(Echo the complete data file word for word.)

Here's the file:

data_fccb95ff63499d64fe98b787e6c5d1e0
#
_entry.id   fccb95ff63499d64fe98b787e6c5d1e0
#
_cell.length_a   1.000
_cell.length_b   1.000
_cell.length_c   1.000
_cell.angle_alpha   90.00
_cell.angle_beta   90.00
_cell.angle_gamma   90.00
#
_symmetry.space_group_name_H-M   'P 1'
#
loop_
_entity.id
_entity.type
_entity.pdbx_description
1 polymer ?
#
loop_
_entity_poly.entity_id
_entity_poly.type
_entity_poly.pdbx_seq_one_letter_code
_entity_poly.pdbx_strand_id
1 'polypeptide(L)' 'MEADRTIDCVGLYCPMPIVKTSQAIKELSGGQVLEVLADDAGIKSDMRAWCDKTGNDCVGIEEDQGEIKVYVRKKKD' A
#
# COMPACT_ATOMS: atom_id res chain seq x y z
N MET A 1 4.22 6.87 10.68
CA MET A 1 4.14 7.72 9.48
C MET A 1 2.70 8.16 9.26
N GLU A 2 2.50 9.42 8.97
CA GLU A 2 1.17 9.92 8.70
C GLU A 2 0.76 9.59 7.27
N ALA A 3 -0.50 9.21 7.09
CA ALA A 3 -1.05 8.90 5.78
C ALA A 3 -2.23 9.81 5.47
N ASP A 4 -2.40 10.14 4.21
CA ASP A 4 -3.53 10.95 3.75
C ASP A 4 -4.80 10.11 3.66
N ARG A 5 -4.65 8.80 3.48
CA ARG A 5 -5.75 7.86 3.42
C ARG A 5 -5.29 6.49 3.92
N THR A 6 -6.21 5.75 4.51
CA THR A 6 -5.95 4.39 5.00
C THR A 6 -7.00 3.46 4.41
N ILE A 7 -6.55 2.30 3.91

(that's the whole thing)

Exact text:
data_fccb95ff63499d64fe98b787e6c5d1e0
#
_entry.id   fccb95ff63499d64fe98b787e6c5d1e0
#
_cell.length_a   1.000
_cell.length_b   1.000
_cell.length_c   1.000
_cell.angle_alpha   90.00
_cell.angle_beta   90.00
_cell.angle_gamma   90.00
#
_symmetry.space_group_name_H-M   'P 1'
#
loop_
_entity.id
_entity.type
_entity.pdbx_description
1 polymer ?
#
loop_
_entity_poly.entity_id
_entity_poly.type
_entity_poly.pdbx_seq_one_letter_code
_entity_poly.pdbx_strand_id
1 'polypeptide(L)' 'MEADRTIDCVGLYCPMPIVKTSQAIKELSGGQVLEVLADDAGIKSDMRAWCDKTGNDCVGIEEDQGEIKVYVRKKKD' A
#
# COMPACT_ATOMS: atom_id res chain seq x y z
N MET A 1 4.22 6.87 10.68
CA MET A 1 4.14 7.72 9.48
C MET A 1 2.70 8.16 9.26
N GLU A 2 2.50 9.42 8.97
CA GLU A 2 1.17 9.92 8.70
C GLU A 2 0.76 9.59 7.27
N ALA A 3 -0.50 9.21 7.09
CA ALA A 3 -1.05 8.90 5.78
C ALA A 3 -2.23 9.81 5.47
N ASP A 4 -2.40 10.14 4.21
CA ASP A 4 -3.53 10.95 3.75
C ASP A 4 -4.80 10.11 3.66
N ARG A 5 -4.65 8.80 3.48
CA ARG A 5 -5.75 7.86 3.42
C ARG A 5 -5.29 6.49 3.92
N THR A 6 -6.21 5.75 4.51
CA THR A 6 -5.95 4.39 5.00
C THR A 6 -7.00 3.46 4.41
N ILE A 7 -6.55 2.30 3.91